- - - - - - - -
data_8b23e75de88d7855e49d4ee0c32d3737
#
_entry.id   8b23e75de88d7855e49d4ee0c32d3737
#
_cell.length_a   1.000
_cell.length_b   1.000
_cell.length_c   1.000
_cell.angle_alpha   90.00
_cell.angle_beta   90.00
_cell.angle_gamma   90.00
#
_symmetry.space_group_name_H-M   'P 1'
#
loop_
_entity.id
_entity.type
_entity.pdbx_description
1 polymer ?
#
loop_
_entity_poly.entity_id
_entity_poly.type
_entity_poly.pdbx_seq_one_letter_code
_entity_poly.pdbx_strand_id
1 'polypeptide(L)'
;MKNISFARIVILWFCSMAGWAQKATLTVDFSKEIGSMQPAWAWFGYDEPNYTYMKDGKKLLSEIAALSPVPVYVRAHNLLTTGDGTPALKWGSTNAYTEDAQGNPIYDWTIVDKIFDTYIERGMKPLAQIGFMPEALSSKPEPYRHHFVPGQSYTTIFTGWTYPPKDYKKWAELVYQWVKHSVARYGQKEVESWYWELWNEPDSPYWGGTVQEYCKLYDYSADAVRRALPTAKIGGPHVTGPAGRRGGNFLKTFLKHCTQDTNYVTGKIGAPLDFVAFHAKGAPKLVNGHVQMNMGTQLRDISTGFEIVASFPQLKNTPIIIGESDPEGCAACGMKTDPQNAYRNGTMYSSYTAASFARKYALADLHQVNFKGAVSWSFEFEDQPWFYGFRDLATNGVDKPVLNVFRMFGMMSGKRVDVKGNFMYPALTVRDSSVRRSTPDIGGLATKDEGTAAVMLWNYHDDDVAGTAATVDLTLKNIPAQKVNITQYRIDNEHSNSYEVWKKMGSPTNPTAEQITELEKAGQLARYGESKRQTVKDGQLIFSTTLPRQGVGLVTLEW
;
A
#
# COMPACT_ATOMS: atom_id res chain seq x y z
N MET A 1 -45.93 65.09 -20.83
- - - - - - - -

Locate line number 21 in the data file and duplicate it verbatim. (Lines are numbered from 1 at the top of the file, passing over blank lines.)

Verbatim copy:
_entity_poly.entity_id